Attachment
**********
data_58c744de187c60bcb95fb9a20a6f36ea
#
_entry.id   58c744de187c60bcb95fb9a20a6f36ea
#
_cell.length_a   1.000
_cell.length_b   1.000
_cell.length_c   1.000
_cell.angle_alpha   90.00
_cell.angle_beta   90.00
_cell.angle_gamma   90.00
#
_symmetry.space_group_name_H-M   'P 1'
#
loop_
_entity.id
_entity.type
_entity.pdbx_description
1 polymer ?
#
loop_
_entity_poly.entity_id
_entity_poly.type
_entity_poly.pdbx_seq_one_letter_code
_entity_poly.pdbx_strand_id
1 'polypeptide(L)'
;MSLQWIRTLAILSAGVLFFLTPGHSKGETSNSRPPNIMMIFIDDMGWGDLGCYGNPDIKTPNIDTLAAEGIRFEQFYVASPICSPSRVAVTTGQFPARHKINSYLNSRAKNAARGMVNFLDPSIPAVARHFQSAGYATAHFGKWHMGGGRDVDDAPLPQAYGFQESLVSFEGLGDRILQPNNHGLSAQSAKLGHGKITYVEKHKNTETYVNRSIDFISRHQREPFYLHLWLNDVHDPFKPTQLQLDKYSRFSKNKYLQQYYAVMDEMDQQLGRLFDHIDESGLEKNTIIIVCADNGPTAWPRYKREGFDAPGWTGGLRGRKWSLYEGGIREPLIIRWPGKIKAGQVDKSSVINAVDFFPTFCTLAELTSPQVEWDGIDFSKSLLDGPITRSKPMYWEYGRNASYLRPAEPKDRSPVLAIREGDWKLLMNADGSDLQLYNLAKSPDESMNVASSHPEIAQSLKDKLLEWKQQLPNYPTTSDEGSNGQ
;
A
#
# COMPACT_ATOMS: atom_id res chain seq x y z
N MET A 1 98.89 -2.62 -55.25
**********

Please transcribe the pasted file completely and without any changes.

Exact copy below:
data_58c744de187c60bcb95fb9a20a6f36ea
#
_entry.id   58c744de187c60bcb95fb9a20a6f36ea
#
_cell.length_a   1.000
_cell.length_b   1.000
_cell.length_c   1.000
_cell.angle_alpha   90.00
_cell.angle_beta   90.00
_cell.angle_gamma   90.00
#
_symmetry.space_group_name_H-M   'P 1'
#
loop_
_entity.id
_entity.type
_entity.pdbx_description
1 polymer ?
#
loop_
_entity_poly.entity_id
_entity_poly.type
_entity_poly.pdbx_seq_one_letter_code
_entity_poly.pdbx_strand_id
1 'polypeptide(L)'
;MSLQWIRTLAILSAGVLFFLTPGHSKGETSNSRPPNIMMIFIDDMGWGDLGCYGNPDIKTPNIDTLAAEGIRFEQFYVASPICSPSRVAVTTGQFPARHKINSYLNSRAKNAARGMVNFLDPSIPAVARHFQSAGYATAHFGKWHMGGGRDVDDAPLPQAYGFQESLVSFEGLGDRILQPNNHGLSAQSAKLGHGKITYVEKHKNTETYVNRSIDFISRHQREPFYLHLWLNDVHDPFKPTQLQLDKYSRFSKNKYLQQYYAVMDEMDQQLGRLFDHIDESGLEKNTIIIVCADNGPTAWPRYKREGFDAPGWTGGLRGRKWSLYEGGIREPLIIRWPGKIKAGQVDKSSVINAVDFFPTFCTLAELTSPQVEWDGIDFSKSLLDGPITRSKPMYWEYGRNASYLRPAEPKDRSPVLAIREGDWKLLMNADGSDLQLYNLAKSPDESMNVASSHPEIAQSLKDKLLEWKQQLPNYPTTSDEGSNGQ
;
A
#
# COMPACT_ATOMS: atom_id res chain seq x y z
N MET A 1 98.89 -2.62 -55.25